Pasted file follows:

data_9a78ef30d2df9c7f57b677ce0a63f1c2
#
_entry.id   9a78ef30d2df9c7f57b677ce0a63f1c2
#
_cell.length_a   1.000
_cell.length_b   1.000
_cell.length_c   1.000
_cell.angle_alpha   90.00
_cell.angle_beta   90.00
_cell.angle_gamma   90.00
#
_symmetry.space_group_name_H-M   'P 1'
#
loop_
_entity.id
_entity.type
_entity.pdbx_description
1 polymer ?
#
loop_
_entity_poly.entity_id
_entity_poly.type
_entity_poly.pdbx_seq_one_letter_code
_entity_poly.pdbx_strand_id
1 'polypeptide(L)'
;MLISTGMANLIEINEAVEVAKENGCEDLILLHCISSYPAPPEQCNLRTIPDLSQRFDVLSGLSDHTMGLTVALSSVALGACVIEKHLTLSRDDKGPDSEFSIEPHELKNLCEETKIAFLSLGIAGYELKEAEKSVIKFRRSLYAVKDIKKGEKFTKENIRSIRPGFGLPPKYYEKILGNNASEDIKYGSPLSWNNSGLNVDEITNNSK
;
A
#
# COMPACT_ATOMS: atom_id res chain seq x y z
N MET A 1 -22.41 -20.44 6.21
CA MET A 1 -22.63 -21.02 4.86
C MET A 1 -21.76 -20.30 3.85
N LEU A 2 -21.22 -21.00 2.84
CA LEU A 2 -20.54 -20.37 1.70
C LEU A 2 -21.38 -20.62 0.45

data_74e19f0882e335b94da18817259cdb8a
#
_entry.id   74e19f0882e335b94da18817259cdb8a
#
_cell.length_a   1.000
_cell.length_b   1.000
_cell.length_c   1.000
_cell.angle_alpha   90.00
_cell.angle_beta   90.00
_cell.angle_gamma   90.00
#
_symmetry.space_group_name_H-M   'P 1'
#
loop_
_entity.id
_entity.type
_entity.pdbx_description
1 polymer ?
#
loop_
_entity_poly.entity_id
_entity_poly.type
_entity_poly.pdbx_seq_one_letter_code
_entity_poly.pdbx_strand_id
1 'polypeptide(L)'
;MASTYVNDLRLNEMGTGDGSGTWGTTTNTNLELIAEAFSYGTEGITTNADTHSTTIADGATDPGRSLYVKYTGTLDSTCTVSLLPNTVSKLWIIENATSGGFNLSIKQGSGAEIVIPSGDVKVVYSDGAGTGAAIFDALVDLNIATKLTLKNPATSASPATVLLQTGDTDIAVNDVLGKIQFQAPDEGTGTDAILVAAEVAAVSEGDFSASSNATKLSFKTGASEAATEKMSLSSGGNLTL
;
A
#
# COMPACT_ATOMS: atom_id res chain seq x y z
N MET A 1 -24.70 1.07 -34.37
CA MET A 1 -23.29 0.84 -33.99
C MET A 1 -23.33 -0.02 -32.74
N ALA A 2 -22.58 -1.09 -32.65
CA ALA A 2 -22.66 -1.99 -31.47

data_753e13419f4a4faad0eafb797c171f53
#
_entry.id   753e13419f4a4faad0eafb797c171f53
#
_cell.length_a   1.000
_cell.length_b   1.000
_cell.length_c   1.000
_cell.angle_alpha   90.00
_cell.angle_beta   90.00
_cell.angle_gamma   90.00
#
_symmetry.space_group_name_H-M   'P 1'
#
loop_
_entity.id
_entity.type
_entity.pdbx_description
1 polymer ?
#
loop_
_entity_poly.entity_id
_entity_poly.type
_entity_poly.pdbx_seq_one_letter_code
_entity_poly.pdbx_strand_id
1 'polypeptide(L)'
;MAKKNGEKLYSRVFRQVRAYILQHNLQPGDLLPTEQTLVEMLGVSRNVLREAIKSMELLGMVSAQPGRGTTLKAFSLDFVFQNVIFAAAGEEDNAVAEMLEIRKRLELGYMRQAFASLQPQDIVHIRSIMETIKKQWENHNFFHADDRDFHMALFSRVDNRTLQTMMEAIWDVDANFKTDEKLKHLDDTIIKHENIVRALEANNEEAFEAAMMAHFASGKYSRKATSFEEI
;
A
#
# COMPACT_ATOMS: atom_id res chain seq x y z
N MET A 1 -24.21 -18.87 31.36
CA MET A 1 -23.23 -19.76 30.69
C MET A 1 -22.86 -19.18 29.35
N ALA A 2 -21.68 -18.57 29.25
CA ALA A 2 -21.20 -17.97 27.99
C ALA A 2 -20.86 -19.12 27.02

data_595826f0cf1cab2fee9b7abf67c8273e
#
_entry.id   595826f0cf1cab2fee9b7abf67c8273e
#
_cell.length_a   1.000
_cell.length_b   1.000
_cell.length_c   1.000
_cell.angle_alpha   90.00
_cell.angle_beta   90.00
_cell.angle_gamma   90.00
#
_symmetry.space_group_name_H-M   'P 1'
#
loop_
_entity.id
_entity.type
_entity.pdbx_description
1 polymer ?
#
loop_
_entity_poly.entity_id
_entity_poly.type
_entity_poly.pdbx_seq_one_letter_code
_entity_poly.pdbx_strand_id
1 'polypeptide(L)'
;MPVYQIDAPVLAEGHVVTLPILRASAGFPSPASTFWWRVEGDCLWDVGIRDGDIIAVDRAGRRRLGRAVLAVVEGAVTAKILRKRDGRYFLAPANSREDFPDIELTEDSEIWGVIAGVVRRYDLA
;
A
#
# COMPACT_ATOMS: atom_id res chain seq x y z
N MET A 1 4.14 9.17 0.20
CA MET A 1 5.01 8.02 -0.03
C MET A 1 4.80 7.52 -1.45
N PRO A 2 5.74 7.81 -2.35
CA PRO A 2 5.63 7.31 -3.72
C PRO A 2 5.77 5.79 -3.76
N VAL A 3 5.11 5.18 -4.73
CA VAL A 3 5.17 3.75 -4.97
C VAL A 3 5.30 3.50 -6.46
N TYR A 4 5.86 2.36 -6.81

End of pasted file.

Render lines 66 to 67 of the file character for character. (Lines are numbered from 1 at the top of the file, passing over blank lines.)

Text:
# COMPACT_ATOMS: atom_id res chain seq x y z
N MET A 1 -24.70 1.07 -34.37